Can you explain a little more about how the land grabs interact with the government’s political agenda?
When the current regime came to power in 1991, it was supported by the Anuak people, who were opposed to the former socialist regime’s land policies and its destruction of their cultural values. That regime had instituted a policy of colonisation in Gambella, bringing in thousands of people from outside the region to settle there and cultivate the land. It implemented a state farm model as a way to cultivate cash crops. But because the local population was not consulted, they resisted these policies and took sides with the current regime.
As a result the new regime granted them autonomy at the state level. But that autonomy has subsequently been greatly restricted. Elections are now not being allowed at the state level for fear that representatives of the indigenous people might be voted into power. Today, the state officials are appointed by the central government.
It would not be improper to say that this government is pursuing systematic genocide against the indigenous population. Today there are a high number of Ethiopians from other parts of the country moving into Gambella to work on the large-scale agricultural projects. This is a very critical moment for the future of the indigenous people of Gambella.
The foreign investors that are going to come into the region will bring some job opportunities, but these will mainly be for people from outside the region. This suits the interests of the government, because it would like to do away with the indigenous population, and it can no longer simply kill off the people as it has in the past because of the problems this generates for its image. By bringing in foreign investors the international community will not argue that this is systematic genocide. But, as we know, the indigenous people will be evicted from their lands and demographic change will clear them out of the area.

His Majesty King Adongo Agada Arrival to Juba, South Sudan

Posted to the web on December 2, 2011

Arrival of VP of Republic of South Sudan at the airport to received His Majesty King Adongo Agada 

In the above Picture: President of Republic of South Sudan, Salva Kirr and VP of Republic of South Sudan, Dr. Riek Machar are giving comforted words to the member of the family at the Church parking lot at end of the services.


  1. Great post! I've often wondered, given the name "Anuak" or "Anyuak" if there was some relation to the Egyptian "Anu" and I've often wondered if these people were some of the descendants of the original builders of ancient Egypt. It is no surprise that the World Bank are facilitating this "villagization" program that is going on. I have known about the United States' military support for Ethiopia and Uganda for some time now. It is interesting, because this "villagization" is exactly the same program that was carried out in Northern Uganda by Uganda's government against the Acholi. Same agenda. It is also the exact same tactic that was used in the United States against the Native Americans in the plains.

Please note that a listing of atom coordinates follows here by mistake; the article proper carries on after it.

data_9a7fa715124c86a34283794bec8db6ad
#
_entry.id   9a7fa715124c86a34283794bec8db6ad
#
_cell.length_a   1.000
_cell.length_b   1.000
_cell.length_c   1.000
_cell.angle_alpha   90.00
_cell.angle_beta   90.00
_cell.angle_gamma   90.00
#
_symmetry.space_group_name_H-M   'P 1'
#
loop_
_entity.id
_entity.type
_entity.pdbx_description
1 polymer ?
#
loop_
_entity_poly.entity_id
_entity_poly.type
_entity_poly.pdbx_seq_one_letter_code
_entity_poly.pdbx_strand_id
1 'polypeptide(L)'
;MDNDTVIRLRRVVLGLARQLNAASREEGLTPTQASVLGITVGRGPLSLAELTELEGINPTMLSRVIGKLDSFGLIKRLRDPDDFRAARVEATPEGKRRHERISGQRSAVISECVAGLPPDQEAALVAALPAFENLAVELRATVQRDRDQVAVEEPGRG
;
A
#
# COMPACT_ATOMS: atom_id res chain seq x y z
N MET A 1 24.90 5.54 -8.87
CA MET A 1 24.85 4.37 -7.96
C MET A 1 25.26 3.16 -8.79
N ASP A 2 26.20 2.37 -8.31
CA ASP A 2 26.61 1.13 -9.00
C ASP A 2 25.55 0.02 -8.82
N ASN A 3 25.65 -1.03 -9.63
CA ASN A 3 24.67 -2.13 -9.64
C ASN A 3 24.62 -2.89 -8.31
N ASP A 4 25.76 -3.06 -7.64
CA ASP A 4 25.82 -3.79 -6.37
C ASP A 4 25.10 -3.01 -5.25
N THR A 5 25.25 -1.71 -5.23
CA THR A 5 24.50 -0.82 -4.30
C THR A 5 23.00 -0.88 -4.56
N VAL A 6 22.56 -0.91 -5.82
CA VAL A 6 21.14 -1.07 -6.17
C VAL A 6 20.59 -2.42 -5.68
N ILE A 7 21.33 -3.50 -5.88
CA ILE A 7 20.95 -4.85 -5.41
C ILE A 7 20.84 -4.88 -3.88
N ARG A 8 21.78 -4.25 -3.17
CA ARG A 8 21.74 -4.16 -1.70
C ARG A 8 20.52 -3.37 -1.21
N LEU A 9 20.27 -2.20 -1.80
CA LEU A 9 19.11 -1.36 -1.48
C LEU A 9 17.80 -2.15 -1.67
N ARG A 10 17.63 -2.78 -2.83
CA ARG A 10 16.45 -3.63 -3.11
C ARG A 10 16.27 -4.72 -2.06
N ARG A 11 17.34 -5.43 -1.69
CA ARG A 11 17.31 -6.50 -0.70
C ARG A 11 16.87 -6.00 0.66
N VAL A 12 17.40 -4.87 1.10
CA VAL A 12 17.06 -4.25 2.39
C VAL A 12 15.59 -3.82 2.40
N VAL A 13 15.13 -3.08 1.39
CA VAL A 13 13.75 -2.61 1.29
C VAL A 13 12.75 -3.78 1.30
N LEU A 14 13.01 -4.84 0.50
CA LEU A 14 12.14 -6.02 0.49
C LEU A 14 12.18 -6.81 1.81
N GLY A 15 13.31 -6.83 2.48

So, given this, is it any surprise that the World Bank, and the United States, are facilitating this? This is just the same old agenda by the world elite, that they do over and over again all around the world. They will never be happy until the entire population of the planet is in a lock-down prison, cradle to grave, watched 24-hours a day under surveillance, and the entire planet is a desolate wasteland.

  2. I would like to thank the author of this piece for great work done. However, few of pictures used here don't represent the Anuaks. They were taken from google images which put the near by people who share boarder with Anuak put together. I would suggest the author has to edit the pictures with a person from Anuak tribe to screen out none Anuak's pictures.

  3. I thank you for a very good exposition, however I would like to offer a correction. You refer to the Oromoo as "Galla." "Galla" is an offensive, derisive term applied to the Oromoo by Amhara's and Tigrayans. The Oromoo have never referred to themselves this way. It is true that the offensive term had been used by certain linguistic scholars and historians who did not know the Oromoo personally. I lived among the Oromoo for several years, and believe me this IS offensive to them. And yes, as Ojulu Odola mentions in the above post, a few of your pictures are not of the Anyuaa.